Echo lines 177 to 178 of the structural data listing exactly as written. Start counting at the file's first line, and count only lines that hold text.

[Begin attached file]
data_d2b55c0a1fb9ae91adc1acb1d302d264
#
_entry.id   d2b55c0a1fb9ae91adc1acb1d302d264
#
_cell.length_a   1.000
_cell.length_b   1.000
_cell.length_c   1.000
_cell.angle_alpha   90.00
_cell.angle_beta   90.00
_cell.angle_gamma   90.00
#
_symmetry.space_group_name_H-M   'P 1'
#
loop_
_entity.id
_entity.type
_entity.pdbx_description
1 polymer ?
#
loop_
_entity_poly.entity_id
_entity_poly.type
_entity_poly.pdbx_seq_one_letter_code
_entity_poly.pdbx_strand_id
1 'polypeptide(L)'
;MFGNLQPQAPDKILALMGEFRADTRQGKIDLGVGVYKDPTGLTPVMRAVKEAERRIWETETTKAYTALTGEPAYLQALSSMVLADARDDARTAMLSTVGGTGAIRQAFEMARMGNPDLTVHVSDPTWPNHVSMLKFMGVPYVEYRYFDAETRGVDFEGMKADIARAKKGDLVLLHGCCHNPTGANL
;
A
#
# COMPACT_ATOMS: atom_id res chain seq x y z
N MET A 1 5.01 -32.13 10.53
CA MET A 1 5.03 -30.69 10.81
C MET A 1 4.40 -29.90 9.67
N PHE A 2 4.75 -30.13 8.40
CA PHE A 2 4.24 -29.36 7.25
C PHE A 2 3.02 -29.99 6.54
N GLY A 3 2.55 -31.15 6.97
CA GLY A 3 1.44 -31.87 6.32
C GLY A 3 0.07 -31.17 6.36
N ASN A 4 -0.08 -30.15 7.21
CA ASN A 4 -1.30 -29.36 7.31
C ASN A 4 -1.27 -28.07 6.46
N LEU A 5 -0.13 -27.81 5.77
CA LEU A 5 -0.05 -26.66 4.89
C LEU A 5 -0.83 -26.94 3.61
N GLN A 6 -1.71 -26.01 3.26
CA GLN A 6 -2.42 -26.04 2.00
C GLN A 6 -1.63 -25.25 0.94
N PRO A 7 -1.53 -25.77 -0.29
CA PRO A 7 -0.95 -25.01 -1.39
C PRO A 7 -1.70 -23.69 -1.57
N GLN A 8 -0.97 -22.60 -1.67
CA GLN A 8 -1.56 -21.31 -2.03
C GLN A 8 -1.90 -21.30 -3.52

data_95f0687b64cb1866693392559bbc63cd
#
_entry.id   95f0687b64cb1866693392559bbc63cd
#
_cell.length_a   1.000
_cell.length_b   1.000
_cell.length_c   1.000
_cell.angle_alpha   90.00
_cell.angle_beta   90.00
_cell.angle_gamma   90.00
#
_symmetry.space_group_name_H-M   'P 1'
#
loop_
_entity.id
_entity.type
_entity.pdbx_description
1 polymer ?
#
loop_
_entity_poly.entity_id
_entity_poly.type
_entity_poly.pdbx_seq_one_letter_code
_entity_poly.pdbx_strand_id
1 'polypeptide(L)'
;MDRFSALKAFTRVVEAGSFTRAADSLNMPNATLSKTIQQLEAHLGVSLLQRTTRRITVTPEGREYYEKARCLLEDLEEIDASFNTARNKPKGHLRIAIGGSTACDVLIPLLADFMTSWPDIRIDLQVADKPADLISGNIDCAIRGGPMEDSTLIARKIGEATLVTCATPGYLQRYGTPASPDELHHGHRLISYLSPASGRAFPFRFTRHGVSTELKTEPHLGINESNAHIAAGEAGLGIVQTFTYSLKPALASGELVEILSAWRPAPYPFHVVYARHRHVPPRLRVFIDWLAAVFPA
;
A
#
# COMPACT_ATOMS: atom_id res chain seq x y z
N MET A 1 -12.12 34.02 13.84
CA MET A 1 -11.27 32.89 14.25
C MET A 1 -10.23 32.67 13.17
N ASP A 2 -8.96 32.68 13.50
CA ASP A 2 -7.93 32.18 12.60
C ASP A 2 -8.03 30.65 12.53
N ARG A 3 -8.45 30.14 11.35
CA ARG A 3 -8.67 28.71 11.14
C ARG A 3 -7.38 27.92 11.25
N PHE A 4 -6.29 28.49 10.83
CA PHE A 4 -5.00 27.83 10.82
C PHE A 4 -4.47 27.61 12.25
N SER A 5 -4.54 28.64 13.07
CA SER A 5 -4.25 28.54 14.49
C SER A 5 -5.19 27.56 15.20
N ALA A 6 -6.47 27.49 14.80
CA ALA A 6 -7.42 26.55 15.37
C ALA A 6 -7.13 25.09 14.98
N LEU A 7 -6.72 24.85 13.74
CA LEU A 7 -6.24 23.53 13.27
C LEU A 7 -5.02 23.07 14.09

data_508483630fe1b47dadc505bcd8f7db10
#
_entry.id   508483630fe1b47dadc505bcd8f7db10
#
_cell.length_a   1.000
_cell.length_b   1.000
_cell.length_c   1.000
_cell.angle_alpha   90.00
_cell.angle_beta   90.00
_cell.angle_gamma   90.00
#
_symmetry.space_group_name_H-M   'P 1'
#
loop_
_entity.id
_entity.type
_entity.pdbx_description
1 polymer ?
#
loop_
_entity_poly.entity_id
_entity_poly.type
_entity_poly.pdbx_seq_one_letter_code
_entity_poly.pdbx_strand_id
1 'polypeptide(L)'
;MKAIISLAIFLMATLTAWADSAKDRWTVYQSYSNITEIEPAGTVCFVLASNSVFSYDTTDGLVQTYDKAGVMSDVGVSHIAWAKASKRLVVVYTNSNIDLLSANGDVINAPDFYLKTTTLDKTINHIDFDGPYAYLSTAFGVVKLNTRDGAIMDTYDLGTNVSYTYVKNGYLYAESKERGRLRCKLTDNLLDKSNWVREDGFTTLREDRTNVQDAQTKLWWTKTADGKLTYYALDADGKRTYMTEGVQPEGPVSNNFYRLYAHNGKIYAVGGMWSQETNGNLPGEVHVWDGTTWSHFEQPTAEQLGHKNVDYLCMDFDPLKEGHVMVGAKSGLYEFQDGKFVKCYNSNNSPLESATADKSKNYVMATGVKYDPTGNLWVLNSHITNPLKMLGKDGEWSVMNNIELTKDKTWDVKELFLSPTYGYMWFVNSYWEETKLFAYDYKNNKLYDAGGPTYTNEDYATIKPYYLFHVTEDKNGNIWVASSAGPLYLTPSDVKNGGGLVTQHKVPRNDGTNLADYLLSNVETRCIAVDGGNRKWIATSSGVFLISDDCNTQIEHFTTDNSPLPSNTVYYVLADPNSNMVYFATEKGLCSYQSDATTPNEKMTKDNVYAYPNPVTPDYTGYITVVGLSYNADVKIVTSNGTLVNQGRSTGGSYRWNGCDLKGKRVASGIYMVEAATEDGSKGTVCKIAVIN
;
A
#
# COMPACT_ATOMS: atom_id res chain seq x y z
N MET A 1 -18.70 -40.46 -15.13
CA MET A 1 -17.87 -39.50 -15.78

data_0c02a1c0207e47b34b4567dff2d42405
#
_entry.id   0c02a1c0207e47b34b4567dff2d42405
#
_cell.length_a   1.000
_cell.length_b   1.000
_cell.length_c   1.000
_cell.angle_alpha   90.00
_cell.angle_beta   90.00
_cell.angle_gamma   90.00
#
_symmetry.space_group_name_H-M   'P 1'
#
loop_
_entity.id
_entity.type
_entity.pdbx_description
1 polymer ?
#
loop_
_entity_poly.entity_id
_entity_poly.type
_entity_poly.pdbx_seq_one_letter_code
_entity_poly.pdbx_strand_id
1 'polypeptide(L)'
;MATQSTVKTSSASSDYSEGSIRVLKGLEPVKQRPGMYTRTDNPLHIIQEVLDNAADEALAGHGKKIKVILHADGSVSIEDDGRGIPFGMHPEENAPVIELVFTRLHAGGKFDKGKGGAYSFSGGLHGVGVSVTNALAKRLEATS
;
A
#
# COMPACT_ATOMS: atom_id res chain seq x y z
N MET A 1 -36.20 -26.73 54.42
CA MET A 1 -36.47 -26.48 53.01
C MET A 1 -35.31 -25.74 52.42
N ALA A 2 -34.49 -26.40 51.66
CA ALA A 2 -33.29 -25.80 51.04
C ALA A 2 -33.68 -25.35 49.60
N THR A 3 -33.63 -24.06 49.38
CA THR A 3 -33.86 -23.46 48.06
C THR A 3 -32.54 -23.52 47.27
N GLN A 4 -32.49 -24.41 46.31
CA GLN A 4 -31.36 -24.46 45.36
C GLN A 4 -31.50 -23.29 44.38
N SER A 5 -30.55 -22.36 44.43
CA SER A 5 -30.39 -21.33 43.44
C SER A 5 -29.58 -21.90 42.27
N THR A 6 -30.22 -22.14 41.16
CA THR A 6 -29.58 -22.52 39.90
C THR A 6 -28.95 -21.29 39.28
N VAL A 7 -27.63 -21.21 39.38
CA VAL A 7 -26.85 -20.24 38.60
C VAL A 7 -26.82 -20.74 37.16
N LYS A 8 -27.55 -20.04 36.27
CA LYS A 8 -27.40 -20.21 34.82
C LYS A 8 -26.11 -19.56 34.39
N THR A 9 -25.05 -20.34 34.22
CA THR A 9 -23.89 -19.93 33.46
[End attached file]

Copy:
N GLN A 4 -32.49 -24.41 46.31
CA GLN A 4 -31.36 -24.46 45.36